The details of Joe Biden’s tax plan emerged on Thursday—“emerged” because the campaign has yet to release a plan on its website. Instead, Bloomberg News obtained and published details of the tax proposal.
Most news coverage of the plan has to date focused on two issues. First, Biden’s plan proposes raising a relatively modest amount of revenue—“only” $3.2 trillion over a decade, compared to $20-30 trillion for the likes of Sens. Elizabeth Warren (D-MA) and Bernie Sanders (I-VT). As an additional point of comparison, the 2017 tax cut, which Biden called “the dumbest thing in the world,” reduced revenues by $1.46 trillion over 10 years—less than half the fiscal impact of Biden’s tax increase. (Biden has said he wants to repeal those tax cuts, most of which are not included in his $3.2 trillion tax increase proposal.)
Second, stories have centered around the fact that Biden’s proposed revenue raisers would hit corporations and the affluent, while sparing the middle class. But few if any stories on Biden’s tax plan have mentioned one tax he has not proposed increasing—the one he failed to pay himself.
The List of Tax Increases
The Bloomberg story listed ten tax increases included in Biden’s $3.2 trillion plan:
- Taxing capital gains as ordinary income for individuals making more than $1 million ($800 billion revenue increase over ten years);
- Increasing the corporate income tax rate back up to 28% ($730 billion);
- Ending the “stepped-up basis” of taxation, under which the cost basis of inherited property (e.g., stocks, real estate, etc.) for determining capital gains tax liability is the value of the property at the time of the inheritance, rather than the value of the property when the deceased individual purchased the asset ($440 billion);
- Imposing a 15% minimum tax on all corporations with net income over $100 million, but who paid no federal income taxes ($400 billion);
- Doubling the rate of tax on profits generated overseas to 21% ($340 billion);
- Limiting the value of deductions for the wealthy to 28%, a proposal included in several Obama administration budgets ($310 billion);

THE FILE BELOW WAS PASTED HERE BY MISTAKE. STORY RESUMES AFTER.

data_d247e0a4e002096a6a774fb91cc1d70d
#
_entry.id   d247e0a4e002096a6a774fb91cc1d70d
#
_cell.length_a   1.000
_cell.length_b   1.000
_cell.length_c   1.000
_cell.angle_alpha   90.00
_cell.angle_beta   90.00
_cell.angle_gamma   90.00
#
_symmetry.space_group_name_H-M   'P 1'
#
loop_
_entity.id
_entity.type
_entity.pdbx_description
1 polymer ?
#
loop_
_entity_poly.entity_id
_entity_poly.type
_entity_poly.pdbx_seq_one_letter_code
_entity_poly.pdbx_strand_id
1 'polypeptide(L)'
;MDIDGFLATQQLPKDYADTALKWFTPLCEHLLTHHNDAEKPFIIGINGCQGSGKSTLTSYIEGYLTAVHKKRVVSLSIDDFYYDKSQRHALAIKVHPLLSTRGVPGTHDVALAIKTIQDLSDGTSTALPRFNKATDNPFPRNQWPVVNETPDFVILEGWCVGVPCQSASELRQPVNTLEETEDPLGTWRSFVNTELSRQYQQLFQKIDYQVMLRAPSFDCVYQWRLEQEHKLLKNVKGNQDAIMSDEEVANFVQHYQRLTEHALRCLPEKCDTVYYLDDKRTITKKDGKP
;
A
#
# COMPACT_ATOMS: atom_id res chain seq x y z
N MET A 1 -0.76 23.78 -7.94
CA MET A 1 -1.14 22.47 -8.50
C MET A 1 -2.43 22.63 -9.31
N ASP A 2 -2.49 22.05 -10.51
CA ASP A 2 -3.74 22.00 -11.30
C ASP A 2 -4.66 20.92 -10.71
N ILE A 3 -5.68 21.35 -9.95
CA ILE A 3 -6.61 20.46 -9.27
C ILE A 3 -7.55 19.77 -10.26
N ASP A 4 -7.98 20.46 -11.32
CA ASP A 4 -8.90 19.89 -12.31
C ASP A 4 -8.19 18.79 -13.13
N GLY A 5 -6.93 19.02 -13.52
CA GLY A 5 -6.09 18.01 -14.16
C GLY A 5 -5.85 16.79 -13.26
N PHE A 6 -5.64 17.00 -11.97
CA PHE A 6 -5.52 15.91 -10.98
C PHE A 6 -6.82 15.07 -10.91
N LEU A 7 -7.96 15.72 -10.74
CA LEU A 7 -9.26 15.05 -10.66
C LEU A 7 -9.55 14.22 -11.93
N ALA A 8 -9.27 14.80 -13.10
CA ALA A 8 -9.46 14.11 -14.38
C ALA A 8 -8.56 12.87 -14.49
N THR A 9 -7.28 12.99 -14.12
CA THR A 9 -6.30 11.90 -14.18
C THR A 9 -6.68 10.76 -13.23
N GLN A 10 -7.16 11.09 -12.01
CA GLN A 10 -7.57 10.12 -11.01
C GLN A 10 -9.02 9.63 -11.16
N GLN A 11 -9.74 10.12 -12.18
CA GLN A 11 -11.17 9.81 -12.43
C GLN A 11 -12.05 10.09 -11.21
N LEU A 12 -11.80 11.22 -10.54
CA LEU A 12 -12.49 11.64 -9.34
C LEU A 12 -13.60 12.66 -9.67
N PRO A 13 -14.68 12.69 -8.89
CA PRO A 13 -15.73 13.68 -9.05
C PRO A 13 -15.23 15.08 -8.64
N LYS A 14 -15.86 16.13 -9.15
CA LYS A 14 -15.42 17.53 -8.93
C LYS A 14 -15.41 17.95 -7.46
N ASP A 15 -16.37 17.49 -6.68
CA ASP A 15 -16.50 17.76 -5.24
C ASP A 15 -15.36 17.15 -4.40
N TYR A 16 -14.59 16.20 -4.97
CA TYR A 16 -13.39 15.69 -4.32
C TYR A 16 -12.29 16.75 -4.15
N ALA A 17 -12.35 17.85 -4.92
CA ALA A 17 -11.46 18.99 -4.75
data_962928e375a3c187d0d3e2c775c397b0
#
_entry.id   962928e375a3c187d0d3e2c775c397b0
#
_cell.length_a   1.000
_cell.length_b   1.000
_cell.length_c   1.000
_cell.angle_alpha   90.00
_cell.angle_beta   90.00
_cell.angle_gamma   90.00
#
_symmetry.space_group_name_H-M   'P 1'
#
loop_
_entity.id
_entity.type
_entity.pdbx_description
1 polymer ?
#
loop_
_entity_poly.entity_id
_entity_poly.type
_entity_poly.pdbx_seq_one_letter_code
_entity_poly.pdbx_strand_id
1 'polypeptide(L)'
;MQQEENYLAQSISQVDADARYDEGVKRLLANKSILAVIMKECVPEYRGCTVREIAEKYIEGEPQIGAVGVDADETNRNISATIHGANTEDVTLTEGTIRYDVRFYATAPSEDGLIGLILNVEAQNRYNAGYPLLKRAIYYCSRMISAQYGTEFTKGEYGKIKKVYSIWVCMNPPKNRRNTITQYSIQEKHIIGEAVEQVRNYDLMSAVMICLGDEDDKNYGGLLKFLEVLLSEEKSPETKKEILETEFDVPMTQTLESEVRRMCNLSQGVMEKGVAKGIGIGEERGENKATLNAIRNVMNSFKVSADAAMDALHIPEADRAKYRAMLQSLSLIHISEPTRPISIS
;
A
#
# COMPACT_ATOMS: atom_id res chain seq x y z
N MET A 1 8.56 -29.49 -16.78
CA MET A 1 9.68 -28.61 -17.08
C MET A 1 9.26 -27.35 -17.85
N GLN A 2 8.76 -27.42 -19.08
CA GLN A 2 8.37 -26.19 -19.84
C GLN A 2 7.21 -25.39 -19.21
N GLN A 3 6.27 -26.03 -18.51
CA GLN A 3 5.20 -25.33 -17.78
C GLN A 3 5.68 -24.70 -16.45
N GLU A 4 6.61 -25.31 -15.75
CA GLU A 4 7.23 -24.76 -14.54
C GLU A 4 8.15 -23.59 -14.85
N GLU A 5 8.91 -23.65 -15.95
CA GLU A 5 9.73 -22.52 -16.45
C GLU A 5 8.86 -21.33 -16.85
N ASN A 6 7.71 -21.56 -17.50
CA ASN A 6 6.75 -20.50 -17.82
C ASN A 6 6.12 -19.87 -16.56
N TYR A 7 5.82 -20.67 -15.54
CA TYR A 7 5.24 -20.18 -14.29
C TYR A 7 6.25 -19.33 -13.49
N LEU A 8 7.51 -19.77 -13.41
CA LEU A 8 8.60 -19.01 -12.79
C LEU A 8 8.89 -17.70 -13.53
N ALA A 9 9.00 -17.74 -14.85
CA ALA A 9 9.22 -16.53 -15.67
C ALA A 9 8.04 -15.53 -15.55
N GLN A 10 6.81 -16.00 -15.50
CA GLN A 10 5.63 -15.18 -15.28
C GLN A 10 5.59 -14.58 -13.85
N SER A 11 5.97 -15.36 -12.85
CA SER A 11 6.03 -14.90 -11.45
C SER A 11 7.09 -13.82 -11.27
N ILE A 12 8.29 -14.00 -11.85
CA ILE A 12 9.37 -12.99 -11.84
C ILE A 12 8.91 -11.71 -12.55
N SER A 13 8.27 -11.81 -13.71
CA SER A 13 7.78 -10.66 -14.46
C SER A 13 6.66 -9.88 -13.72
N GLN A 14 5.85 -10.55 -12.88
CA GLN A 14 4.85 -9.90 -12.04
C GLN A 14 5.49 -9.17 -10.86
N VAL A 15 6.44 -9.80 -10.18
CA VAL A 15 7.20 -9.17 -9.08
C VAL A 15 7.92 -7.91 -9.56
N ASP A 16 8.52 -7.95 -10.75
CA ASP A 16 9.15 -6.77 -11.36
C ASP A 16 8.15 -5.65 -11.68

- Raising the top rate of tax back up to 39.6% ($90 billion);
- Imposing sanctions on countries that “facilitate illegal corporate tax avoidance” ($200 billion);
- Eliminating real estate tax loopholes ($70 billion); and
- Ending fossil fuel subsidies ($40 billion).
Among that list of revenue raises, Biden did not incorporate a proposal submitted by the Obama administration in its budgets. That proposal, which would have raised taxes by an estimated $271.7 billion as of February 2016, attempted to end the practice of individuals funneling their profits through S corporations, to avoid paying self-employment taxes on their earnings.
The omission might come because, as previously reported, Biden and his wife used this loophole Obama wanted to close. In taking more than $13 million in book and speech earnings as income from their corporation, rather than wages, Joe and Jill Biden avoided paying as much as $500,000 in taxes—taxes used to fund Obamacare and Medicare. Experts interviewed by the Wall Street Journal over the summer called the maneuver “pretty aggressive” and a “pretty cut and dried” abuse of the system, because the Bidens’ speech and book income clearly came from their own intellectual property, rather than as a result of a corporate creation (e.g., profits from a restaurant, a car business, etc.).
As noted above, Bloomberg News broke the story of Biden’s tax plan. Its story mentioned not a word about how Biden’s plan omitted the Obama proposal on self-employment taxes, or Biden’s history of questionable tax maneuvers. The silence comes as Bloomberg said it would not conduct investigative reporting into declared candidate, and Bloomberg News owner, Michael Bloomberg’s rivals for the Democratic presidential nomination—but would continue to investigate President Trump.
At some point, reporters should stop colluding with each other to avoid investigations into Joe Biden’s sordid tax history. And they should start asking why a candidate who has campaigned on preserving and building upon Obamacare didn’t want to pay the taxes that fund it.
This post was originally published at The Federalist.